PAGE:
Improving access to criminal justice, by rewriting the Belgian letter of rights

by Florence Cols 5 minutes read

Published in The Clarity Journal 82 – 2020.


Persons under arrest receive a Letter of Rights, which explains them what are their rights : right to keep silent, right to get a lawyer, right to get medical help, etc.

But this document isn’t adapt for them to correctly understand their rights, especially as they receive it in a stressful context. The document is far too long, written in legalese style, with complicated vocabulary, unlogical structure, unnecessary information, etc.

And as a result : persons under arrest don’t read the document, or don’t read it all, or don’t understand what they read.

Persons under arrest don’t understand their rights

They are unaware of their rights, or they don’t know how to exercise their rights. They don’t know what the police officers can do and cannot do.

They don’t know that they can act in a way (for example keep silent and refuse to answer questions), without the police reproaching them this later.

Another example : if they don’t have their own lawyer, they get one “for free”, that they don’t know. They think that this is the lawyer of the police, and they don’t trust him/her. But this lawyer is present for them, he or she is there to help them. Persons under arrest need to know this, in order to receive an efficient legal help from their lawyer.

A European project called “Access Just”

This project aims to improve the access to criminal justice, mainly by clarifying all european letters of rights. This project is financed by the European Union, and carried by Fair Trials Europe and the Hungarian Helskinki Committee.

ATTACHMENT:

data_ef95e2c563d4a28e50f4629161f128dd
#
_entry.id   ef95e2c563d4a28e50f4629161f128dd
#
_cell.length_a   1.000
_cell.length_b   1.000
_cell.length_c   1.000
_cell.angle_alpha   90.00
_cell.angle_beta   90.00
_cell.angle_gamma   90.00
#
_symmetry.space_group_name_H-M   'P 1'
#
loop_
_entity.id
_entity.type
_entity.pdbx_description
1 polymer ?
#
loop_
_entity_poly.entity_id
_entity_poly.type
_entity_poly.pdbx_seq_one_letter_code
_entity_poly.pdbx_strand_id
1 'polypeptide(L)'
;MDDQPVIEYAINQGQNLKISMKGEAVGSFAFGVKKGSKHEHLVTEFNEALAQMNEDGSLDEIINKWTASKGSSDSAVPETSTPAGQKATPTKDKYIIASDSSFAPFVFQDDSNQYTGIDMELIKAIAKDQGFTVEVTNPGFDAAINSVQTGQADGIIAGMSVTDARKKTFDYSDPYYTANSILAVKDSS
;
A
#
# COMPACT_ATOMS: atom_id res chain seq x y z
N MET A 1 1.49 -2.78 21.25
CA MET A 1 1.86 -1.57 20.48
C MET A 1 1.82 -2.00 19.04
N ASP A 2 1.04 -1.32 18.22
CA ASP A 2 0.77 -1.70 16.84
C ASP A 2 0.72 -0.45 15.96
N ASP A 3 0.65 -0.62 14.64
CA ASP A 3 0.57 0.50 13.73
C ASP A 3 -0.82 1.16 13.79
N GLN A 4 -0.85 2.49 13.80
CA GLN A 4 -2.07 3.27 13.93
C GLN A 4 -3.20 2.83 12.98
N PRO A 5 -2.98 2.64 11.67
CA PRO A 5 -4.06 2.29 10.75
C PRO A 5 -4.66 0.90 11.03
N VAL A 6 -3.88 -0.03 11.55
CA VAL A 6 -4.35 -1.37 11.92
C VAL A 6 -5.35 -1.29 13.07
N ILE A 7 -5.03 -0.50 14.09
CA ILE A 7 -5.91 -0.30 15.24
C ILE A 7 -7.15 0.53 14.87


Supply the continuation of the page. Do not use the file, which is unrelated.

Belgium is one of the pilot countries, and Droits Quotidiens was asked to help with this work, as a legal design expert.

Droits Quotidiens rewrote the Belgian letter of rights, in order to make it clear, understandable and efficient for the persons under arrest.

Changing a document is a whole process !

Here is the methodology we followed to rewrite the Belgian letter of rights.

1. Practical training module “how to write clearly” for lawyers and judges in criminal procedures. The training goals were to :

  • raise awareness on the importance to be clear ;
  • teach the participants to plain legal language method ;
  • work on the letter of rights.

The training included exercises on the Belgian letter of rights to :

  • identify its target audience, objective, context of communication, etc. ;
  • select important and relevant information to keep ;
  • structure it in a logical order for the person under arrest ;
  • rewrite it in plain legal language.
  • Rewriting work by :plain legal language and legal design experts (Droits Quotidiens) ;

2. Rewriting work by :

  • plain legal language and legal design experts (Droits Quotidiens) ;
  • criminal law experts (Fair Trials) ;
  • graphic designer (Droits Quotidiens).

3. Presentation to field actors (lawyers, judges, legal aid actors, etc.), in order to take their input as field actors, and to assess if the new version is :

  • relevant, pertinent and usable for the persons under arrest ;
  • complete enough to be legally correct.

4. Correction by the experts (Droits Quotidiens and Fair Trials), in order to improve the letter of rights thanks to the reactions and information from the field actors.